This seems to me the perfect time to wage a mass direct action campaign for Medicare for All, and recruit for it beyond “the usual suspects” in activist circles. Biden is talking about health care reform, but his initiative will be tepid since Democrats are bought by the health care-industrial complex. A direct action campaign on our part would drive a better bargain on the federal level. The Democrats would claim credit for that with the voters, of course, but that’s their job. Our job is to drive change, and the change would reduce the threat to the republic in 2024.
Eileen: That makes sense to me. Still, I can’t help but remember that many Trump voters rejected the Affordable Care Act, especially when it was called “Obamacare.” Some states even turned away federal money. So, while white working-class Trump voters have real economic concerns, many have bought into scapegoating African Americans and immigrants. On the one hand, I feel that we need to challenge the racism of the right more directly, but at the same time, I know that just calling people racist is unlikely to win them over. Still, in this toxic context, I wonder how we can undermine the violent tendencies on the right if we don’t deal with racism.
George: We have to acknowledge reality. They can use racism to get people to vote against their own interests. They are very good at doing that, and we don’t have a good method of countering it directly with Trump voters. If someone comes up with a method, I’d love to know it, but I haven’t seen it so far. What we do know from history is that economic interests can counter racism, when we offer real and compelling solutions to economic inequality. A hundred years ago in the South, people were organizing tenant farmers and sharecroppers into inter-racial co-ops, based on material interests.
Eileen: That’s your point about labor unions in your book “How We Win.”
George: Exactly! The United Auto Workers built in Michigan a multi-racial union in the 1930s of recently arrived Appalachian whites and southern Blacks. Anyone would say that’s impossible. But they did it in the ‘30s when racism was way more powerful than now. So, I would say that organizing around economic interests is a more effective way of countering racism than talking about racism.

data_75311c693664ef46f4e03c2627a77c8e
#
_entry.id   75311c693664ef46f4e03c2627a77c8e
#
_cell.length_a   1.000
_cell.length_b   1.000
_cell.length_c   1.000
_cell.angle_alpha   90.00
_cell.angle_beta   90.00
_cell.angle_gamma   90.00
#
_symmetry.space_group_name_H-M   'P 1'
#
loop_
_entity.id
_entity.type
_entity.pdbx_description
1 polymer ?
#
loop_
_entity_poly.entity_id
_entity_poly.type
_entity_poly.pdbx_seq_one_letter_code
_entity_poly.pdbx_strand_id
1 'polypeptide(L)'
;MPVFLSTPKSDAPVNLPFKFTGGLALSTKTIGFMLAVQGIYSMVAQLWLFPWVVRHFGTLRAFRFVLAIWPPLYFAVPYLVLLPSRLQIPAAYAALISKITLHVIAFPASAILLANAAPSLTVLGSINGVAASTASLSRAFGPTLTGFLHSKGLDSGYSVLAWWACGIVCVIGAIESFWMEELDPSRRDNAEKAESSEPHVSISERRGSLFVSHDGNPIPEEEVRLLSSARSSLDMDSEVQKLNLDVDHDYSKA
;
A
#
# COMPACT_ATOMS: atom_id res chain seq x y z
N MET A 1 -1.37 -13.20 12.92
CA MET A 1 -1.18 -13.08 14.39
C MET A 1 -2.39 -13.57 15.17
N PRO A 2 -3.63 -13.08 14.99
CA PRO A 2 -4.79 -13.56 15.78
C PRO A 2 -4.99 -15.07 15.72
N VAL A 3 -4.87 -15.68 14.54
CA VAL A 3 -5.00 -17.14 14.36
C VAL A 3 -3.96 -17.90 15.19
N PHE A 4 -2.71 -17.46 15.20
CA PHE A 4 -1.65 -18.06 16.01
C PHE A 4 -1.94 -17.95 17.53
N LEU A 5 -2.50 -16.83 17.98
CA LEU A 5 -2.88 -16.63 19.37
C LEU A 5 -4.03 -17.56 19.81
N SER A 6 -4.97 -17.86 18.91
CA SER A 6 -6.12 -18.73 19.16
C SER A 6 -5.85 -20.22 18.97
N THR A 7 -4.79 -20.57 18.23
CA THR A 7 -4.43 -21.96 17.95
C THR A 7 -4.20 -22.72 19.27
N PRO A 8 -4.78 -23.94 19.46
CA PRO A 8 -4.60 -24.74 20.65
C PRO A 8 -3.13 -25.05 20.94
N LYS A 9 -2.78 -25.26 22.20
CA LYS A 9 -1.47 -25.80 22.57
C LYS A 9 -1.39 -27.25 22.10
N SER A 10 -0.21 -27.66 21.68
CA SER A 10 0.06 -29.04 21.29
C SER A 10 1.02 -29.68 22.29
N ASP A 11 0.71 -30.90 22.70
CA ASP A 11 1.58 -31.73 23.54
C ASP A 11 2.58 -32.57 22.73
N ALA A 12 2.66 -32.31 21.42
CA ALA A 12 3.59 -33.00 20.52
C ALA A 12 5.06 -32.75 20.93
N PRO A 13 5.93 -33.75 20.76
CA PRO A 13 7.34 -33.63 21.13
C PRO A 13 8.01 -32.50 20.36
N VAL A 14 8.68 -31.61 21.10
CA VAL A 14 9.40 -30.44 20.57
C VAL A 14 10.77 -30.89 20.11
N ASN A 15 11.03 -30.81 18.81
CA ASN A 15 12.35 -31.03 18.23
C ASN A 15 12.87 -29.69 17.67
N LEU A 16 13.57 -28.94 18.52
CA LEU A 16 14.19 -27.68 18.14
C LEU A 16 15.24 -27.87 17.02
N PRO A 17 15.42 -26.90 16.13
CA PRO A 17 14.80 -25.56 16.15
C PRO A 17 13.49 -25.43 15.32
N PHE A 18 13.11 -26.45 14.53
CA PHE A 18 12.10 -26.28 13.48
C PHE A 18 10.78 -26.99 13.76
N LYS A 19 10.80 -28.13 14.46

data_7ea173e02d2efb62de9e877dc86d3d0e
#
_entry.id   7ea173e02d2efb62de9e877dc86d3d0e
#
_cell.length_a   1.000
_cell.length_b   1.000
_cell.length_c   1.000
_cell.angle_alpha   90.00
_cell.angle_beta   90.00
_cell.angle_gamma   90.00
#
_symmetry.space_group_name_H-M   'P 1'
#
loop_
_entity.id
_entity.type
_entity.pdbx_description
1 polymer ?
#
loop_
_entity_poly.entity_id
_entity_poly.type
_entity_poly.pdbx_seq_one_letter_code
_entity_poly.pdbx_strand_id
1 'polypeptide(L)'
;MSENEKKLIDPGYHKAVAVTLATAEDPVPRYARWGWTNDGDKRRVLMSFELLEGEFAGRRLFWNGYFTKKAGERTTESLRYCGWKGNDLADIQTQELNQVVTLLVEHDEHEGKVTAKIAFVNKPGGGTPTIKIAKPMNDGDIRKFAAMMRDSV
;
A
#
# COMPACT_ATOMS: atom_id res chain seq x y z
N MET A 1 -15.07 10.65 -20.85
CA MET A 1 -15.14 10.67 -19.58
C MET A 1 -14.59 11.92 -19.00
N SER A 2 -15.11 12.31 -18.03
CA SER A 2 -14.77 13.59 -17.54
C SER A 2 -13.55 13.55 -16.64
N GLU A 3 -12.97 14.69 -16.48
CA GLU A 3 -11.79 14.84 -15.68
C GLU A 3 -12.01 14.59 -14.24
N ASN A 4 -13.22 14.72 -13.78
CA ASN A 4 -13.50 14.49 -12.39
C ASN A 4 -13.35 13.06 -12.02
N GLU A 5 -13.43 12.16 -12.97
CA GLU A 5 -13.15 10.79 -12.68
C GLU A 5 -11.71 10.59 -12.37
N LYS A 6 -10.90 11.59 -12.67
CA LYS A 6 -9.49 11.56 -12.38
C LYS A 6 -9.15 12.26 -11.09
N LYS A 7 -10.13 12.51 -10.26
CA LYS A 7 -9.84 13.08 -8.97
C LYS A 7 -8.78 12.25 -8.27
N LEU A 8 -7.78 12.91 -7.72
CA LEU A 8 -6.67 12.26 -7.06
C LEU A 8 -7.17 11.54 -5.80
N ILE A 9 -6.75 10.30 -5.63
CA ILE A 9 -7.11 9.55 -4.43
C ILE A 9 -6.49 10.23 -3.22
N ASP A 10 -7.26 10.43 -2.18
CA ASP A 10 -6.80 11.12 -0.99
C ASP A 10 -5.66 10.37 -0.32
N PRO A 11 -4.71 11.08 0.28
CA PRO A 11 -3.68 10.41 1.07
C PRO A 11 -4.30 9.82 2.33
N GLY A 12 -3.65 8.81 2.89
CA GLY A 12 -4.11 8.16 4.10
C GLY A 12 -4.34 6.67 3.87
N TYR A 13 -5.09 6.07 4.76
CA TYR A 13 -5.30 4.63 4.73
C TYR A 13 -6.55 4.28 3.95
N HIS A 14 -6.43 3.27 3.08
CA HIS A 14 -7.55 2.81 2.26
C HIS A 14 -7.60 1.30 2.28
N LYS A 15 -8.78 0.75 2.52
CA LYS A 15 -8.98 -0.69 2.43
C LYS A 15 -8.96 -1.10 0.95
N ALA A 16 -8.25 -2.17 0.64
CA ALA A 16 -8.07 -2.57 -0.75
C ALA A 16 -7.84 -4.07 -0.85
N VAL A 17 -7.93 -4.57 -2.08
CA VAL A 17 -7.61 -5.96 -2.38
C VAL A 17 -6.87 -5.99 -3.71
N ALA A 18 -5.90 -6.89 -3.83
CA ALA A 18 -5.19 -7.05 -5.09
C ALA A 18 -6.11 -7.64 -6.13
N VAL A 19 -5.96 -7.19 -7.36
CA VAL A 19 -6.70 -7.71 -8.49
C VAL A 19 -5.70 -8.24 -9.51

Eileen: Although the Black Lives Matter Movement has accomplished a real shift — not with the people who stormed the Capitol, but with other whites for whom racism was not a focus before.
George: I am enormously impressed that small towns in Pennsylvania, Kansas and other states turned out white people to demonstrate for Black Lives Matter last summer. So that happened in response to a nonviolent movement and out of compassion, so I think that’s pretty darn impressive.
Eileen: I do feel last summer was important. My small predominantly white neighborhood in Philadelphia, which opposed integration in the ‘60s, turned out 400 people for a local Black Lives Matter vigil. That is part of the context as we imagine the future.
Looking ahead, one of my big questions is what will happen with the people who were activated by the outrageousness of Trump. Fear of him staying in power was clearly a big part of what fueled Choose Democracy’s rapid growth and widespread media coverage. I do think many of those folks will remain engaged, but I also think there is real naiveté in our country about how power works. Most Americans don’t know that there was discussion of a coup against FDR among the economic elite, or the history of the U.S. role in coups in Chile, Iran, Guatemala and the Democratic Republic of the Congo. That was the Cold War, but we’re still in a struggle over economic power and the role of capitalism. The climate movement is taking on some of the most powerful corporations in the world. So, I think we need a lot more groundwork to help people to see that it is conceivable that we could have a right-wing coup in this country, led by people better organized and less blustering than Trump.
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George: It would be chickens coming home to roost if there were to be a coup here, given the bipartisan foreign policy that undermined democracy in so many other countries.
So, coming back to what can help protect us from this, I do see nonviolent direct action campaigns as a way to both win concrete economic gains — which can peel away support for the right-wing agenda — and at the same time build the skills we would need to resist a coup nonviolently. It will serve two functions.
Eileen: I agree with that. I also think it’s a time to be learning from people in other countries, who have experienced much more overt political violence than most of us in the United States. Hopefully Trump punctured our sense of American exceptionalism, and the recent threat to our democracy will inspire more nonviolence training and more long-term strategizing.